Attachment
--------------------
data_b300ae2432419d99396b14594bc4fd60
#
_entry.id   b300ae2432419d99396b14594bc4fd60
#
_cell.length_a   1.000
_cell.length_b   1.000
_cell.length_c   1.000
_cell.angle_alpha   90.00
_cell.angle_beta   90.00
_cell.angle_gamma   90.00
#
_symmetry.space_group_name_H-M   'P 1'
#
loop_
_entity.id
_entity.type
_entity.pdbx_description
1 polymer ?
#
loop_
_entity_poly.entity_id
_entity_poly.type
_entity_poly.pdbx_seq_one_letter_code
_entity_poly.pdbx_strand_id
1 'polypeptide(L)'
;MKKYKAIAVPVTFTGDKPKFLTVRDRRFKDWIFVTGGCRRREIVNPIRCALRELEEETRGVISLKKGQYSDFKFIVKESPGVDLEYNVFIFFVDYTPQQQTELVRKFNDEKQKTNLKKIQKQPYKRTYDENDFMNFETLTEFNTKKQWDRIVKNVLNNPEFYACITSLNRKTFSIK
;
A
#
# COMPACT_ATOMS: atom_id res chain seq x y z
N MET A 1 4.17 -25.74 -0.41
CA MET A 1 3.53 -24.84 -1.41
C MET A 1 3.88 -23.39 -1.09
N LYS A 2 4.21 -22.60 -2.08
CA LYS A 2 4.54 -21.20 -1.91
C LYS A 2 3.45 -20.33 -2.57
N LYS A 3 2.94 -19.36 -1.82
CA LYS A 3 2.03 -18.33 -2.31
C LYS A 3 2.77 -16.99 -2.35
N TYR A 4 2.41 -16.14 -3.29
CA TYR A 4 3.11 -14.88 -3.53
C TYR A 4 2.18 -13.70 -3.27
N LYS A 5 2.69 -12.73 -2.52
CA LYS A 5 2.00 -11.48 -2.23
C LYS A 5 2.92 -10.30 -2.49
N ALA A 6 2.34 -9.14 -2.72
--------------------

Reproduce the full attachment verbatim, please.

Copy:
data_b300ae2432419d99396b14594bc4fd60
#
_entry.id   b300ae2432419d99396b14594bc4fd60
#
_cell.length_a   1.000
_cell.length_b   1.000
_cell.length_c   1.000
_cell.angle_alpha   90.00
_cell.angle_beta   90.00
_cell.angle_gamma   90.00
#
_symmetry.space_group_name_H-M   'P 1'
#
loop_
_entity.id
_entity.type
_entity.pdbx_description
1 polymer ?
#
loop_
_entity_poly.entity_id
_entity_poly.type
_entity_poly.pdbx_seq_one_letter_code
_entity_poly.pdbx_strand_id
1 'polypeptide(L)'
;MKKYKAIAVPVTFTGDKPKFLTVRDRRFKDWIFVTGGCRRREIVNPIRCALRELEEETRGVISLKKGQYSDFKFIVKESPGVDLEYNVFIFFVDYTPQQQTELVRKFNDEKQKTNLKKIQKQPYKRTYDENDFMNFETLTEFNTKKQWDRIVKNVLNNPEFYACITSLNRKTFSIK
;
A
#
# COMPACT_ATOMS: atom_id res chain seq x y z
N MET A 1 4.17 -25.74 -0.41
CA MET A 1 3.53 -24.84 -1.41
C MET A 1 3.88 -23.39 -1.09
N LYS A 2 4.21 -22.60 -2.08
CA LYS A 2 4.54 -21.20 -1.91
C LYS A 2 3.45 -20.33 -2.57
N LYS A 3 2.94 -19.36 -1.82
CA LYS A 3 2.03 -18.33 -2.31
C LYS A 3 2.77 -16.99 -2.35
N TYR A 4 2.41 -16.14 -3.29
CA TYR A 4 3.11 -14.88 -3.53
C TYR A 4 2.18 -13.70 -3.27
N LYS A 5 2.69 -12.73 -2.52
CA LYS A 5 2.00 -11.48 -2.23
C LYS A 5 2.92 -10.30 -2.49
N ALA A 6 2.34 -9.14 -2.72